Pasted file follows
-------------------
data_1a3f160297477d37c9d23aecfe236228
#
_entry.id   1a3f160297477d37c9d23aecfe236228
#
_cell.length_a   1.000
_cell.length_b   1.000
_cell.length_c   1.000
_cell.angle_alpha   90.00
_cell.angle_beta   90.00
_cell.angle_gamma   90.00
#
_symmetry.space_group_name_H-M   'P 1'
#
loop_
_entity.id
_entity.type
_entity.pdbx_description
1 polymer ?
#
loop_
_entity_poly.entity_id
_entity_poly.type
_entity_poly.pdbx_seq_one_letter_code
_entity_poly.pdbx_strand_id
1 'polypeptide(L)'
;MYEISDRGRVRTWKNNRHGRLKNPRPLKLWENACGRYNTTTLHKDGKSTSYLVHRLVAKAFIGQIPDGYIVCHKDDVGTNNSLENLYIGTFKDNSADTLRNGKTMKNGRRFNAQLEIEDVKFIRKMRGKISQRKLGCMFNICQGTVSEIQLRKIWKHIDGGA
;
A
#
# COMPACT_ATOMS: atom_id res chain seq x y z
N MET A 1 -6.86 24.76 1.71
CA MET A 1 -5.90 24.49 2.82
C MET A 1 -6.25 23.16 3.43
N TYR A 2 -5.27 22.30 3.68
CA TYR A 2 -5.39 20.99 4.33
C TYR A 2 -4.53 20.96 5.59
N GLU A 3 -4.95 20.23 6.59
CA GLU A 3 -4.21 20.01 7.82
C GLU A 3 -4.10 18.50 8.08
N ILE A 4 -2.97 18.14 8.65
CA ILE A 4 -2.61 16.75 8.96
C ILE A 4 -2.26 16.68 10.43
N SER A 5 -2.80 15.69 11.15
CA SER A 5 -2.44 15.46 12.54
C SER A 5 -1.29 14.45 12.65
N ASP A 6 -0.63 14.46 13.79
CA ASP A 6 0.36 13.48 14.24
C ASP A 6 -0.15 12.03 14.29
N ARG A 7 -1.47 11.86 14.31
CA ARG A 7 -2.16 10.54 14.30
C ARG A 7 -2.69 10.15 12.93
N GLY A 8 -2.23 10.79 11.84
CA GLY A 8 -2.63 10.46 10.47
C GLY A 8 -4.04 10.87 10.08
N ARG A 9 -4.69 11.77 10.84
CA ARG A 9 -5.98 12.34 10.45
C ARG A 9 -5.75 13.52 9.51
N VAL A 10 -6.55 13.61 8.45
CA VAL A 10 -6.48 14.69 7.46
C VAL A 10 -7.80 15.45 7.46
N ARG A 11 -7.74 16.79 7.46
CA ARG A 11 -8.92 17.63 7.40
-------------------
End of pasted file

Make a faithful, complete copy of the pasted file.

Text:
data_1a3f160297477d37c9d23aecfe236228
#
_entry.id   1a3f160297477d37c9d23aecfe236228
#
_cell.length_a   1.000
_cell.length_b   1.000
_cell.length_c   1.000
_cell.angle_alpha   90.00
_cell.angle_beta   90.00
_cell.angle_gamma   90.00
#
_symmetry.space_group_name_H-M   'P 1'
#
loop_
_entity.id
_entity.type
_entity.pdbx_description
1 polymer ?
#
loop_
_entity_poly.entity_id
_entity_poly.type
_entity_poly.pdbx_seq_one_letter_code
_entity_poly.pdbx_strand_id
1 'polypeptide(L)'
;MYEISDRGRVRTWKNNRHGRLKNPRPLKLWENACGRYNTTTLHKDGKSTSYLVHRLVAKAFIGQIPDGYIVCHKDDVGTNNSLENLYIGTFKDNSADTLRNGKTMKNGRRFNAQLEIEDVKFIRKMRGKISQRKLGCMFNICQGTVSEIQLRKIWKHIDGGA
;
A
#
# COMPACT_ATOMS: atom_id res chain seq x y z
N MET A 1 -6.86 24.76 1.71
CA MET A 1 -5.90 24.49 2.82
C MET A 1 -6.25 23.16 3.43
N TYR A 2 -5.27 22.30 3.68
CA TYR A 2 -5.39 20.99 4.33
C TYR A 2 -4.53 20.96 5.59
N GLU A 3 -4.95 20.23 6.59
CA GLU A 3 -4.21 20.01 7.82
C GLU A 3 -4.10 18.50 8.08
N ILE A 4 -2.97 18.14 8.65
CA ILE A 4 -2.61 16.75 8.96
C ILE A 4 -2.26 16.68 10.43
N SER A 5 -2.80 15.69 11.15
CA SER A 5 -2.44 15.46 12.54
C SER A 5 -1.29 14.45 12.65
N ASP A 6 -0.63 14.46 13.79
CA ASP A 6 0.36 13.48 14.24
C ASP A 6 -0.15 12.03 14.29
N ARG A 7 -1.47 11.86 14.31
CA ARG A 7 -2.16 10.54 14.30
C ARG A 7 -2.69 10.15 12.93
N GLY A 8 -2.23 10.79 11.84
CA GLY A 8 -2.63 10.46 10.47
C GLY A 8 -4.04 10.87 10.08
N ARG A 9 -4.69 11.77 10.84
CA ARG A 9 -5.98 12.34 10.45
C ARG A 9 -5.75 13.52 9.51
N VAL A 10 -6.55 13.61 8.45
CA VAL A 10 -6.48 14.69 7.46
C VAL A 10 -7.80 15.45 7.46
N ARG A 11 -7.74 16.79 7.46
CA ARG A 11 -8.92 17.63 7.40